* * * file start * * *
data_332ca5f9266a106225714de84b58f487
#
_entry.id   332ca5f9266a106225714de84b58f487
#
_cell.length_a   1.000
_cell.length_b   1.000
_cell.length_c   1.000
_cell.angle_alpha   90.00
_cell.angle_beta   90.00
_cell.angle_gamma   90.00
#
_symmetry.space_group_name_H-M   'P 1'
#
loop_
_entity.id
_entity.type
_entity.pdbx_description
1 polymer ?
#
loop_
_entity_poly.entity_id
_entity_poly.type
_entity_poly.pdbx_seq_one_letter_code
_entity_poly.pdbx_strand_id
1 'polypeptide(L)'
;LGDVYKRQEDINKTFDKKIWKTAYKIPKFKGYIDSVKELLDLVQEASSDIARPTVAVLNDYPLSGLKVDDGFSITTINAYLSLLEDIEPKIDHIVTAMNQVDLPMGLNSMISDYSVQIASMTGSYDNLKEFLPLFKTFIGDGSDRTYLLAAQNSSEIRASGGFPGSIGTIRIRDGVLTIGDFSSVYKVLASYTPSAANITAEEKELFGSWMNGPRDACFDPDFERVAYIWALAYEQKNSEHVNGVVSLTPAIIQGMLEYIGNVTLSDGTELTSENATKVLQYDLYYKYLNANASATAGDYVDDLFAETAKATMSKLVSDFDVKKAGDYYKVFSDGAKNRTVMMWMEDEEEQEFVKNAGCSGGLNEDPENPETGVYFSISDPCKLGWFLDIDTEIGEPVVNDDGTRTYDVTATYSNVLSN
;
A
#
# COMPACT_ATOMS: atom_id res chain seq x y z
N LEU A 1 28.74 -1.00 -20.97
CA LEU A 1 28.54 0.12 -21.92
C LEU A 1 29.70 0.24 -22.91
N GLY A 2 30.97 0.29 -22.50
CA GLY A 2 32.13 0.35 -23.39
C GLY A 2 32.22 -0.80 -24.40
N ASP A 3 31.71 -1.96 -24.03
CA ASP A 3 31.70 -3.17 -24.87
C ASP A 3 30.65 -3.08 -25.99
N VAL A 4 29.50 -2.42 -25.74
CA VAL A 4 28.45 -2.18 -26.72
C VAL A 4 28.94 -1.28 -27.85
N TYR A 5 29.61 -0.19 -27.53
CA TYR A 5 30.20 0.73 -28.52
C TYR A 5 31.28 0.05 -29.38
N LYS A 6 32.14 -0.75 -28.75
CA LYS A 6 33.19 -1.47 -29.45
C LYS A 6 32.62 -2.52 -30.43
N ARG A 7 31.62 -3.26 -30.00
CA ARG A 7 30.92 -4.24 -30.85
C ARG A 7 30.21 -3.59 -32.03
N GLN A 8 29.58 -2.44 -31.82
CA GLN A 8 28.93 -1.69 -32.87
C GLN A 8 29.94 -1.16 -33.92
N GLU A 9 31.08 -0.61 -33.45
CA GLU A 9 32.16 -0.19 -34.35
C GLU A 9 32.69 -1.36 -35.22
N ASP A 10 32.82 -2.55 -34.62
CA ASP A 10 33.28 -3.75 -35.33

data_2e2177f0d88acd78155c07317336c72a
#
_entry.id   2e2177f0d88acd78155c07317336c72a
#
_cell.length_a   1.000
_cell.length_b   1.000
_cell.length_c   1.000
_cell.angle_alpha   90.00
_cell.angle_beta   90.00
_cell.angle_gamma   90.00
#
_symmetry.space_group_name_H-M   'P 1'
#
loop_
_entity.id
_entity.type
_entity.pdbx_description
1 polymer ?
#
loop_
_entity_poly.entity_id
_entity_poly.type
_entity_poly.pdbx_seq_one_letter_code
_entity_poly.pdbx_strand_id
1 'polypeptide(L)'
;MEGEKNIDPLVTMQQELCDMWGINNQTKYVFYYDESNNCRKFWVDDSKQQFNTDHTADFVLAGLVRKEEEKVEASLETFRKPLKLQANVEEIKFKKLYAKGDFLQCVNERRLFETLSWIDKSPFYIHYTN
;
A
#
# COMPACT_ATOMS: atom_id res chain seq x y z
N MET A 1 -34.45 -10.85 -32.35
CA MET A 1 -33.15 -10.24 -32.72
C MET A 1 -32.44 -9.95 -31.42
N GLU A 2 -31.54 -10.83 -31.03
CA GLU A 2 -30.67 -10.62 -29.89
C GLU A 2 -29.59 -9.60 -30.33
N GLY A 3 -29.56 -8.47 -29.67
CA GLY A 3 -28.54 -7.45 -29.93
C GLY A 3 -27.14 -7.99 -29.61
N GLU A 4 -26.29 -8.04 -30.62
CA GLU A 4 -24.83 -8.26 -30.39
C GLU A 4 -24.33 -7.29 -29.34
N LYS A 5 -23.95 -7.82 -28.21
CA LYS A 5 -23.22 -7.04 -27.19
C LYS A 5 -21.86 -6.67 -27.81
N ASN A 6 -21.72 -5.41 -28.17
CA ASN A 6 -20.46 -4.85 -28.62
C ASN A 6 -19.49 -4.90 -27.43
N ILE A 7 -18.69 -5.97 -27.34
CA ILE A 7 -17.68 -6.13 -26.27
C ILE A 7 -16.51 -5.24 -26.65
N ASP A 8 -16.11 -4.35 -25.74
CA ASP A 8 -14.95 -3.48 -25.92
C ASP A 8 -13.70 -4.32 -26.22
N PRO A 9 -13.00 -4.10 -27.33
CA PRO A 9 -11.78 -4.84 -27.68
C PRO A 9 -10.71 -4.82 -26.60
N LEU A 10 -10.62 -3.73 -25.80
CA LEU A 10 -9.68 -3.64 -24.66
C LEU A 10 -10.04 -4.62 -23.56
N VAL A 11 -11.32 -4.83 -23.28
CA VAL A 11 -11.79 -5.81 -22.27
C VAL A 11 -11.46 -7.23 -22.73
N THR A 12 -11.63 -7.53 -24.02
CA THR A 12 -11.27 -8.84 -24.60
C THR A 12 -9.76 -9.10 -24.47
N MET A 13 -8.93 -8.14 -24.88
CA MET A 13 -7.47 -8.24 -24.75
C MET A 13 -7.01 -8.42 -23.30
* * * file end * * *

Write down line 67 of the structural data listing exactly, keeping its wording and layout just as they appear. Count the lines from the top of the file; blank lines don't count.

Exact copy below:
_cell.angle_alpha   90.00